Keep your tenants happy to keep them on your property, and continue collecting that rent. This might seem simple enough as a rule, but the execution takes some effort. Yes, it is easy to wash your hands of all that work and hire a property manager to do it for you, but then you would have to split the check. Property managers might also have a completely different approach than what you may have preferred to offer, bringing completely different results.
If being a landlord is all you do, the hands-on approach is the best and most profitable one. And it is actually not that hart. Here are some tips on how to do it efficiently and leave your clients happy and paying.
- Make inspections. How could you possibly be aware of any problems if you are not surveying the place every now and then? Yes, you could have your tenants ring you up every time there is an emergency, but what about the things that are an issue, but they do not consider an emergency? Maybe there was some mold, and they neglected it, but later it grew into a huge ugly mark, accompanied with a bad odor. You would get complaints about it and now you have to spend money on more expensive products or a more expensive cleaning company when all this could have been dealt with much earlier and much easier before the stain grew. This is why you need to make your own regular inspections. Do not be invasive, though! Do not randomly let yourself in to look around your tenants’ private life. Make specific arrangements for dates with the tenant. The optimal choice is to do the inspections when collecting rent.
- Be ready with answers. You should always have a list of repairmen, cleaning services, builders, pest control services, and even removal services, which you can use or offer in case of need. If you want to be helpful to tenants who are not from around, help with lists of supermarkets and stores, clinics and hospitals, pet shops and vets. Speaking of pets, be decided on whether you will allow pets on your property or not. There will be more options for tenants if you would, but probably more damages as well. Then again, they might not be damages on your property, so there might not be anything to worry about anyway. In any case, be ready to tell your tenant that he cannot house dogs, no matter how big the puppy eyes he or she gives are.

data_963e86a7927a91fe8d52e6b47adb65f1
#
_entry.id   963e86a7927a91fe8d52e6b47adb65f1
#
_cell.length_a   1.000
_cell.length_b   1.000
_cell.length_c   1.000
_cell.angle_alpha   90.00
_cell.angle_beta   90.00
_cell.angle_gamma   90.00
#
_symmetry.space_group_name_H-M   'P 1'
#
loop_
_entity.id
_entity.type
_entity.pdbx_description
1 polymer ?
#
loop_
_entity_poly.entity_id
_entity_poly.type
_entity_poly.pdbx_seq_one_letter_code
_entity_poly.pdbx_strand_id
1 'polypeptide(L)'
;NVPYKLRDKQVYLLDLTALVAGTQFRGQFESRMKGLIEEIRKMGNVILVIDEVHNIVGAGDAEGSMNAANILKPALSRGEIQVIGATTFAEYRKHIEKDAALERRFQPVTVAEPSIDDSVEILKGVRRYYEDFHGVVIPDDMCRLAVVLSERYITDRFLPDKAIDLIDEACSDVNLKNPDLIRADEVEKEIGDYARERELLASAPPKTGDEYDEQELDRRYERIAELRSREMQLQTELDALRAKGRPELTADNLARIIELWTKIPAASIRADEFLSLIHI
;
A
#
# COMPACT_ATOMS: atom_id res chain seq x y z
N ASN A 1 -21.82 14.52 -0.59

- Be quick. Always react as soon as possible at whatever issue your tenant has. It does not matter whether it was his or her fault or not, the problem should be solved quickly. This helps not only for better attitude from the tenants, but if you are a landlord of a block of flats, you might get recommendations to more tenants. Good relationships with your tenants will always pay off. Do not get tardy on your work or you may soon see your tenant’s moving van waiting outside.
- Inspect drains and heating/air-conditioning. This is very important as it will save you a lot of headaches given by your tenants. Clogged drains will not only bring complaints and cries for help, but also property damage – the one thing you want to avoid most. Tenants will come and go, but you need to clean and maintain the property to keep them coming and going. Heating and air-conditioning systems can bring you a lot of problems as well, but their inspections may be fairly less frequent than, say, drains. To check them for issues once a year is enough, but you do need to change filters every once in a while.
Being a landlord requires a lot of dedication. Despite what many people think, it does not cut it to merely own a property, give keys to tenants, and sit and wait for the rent’s cash flow. You need to be hands-on with your tenants and with your property, to give the best effort in order to get the best result. Avoid earning work for all the house movers and promote yourself instead. A good maintenance and good relationship with the tenants will take you far.
More tips on maintenance read at: docklandscarpetcleaners.org.uk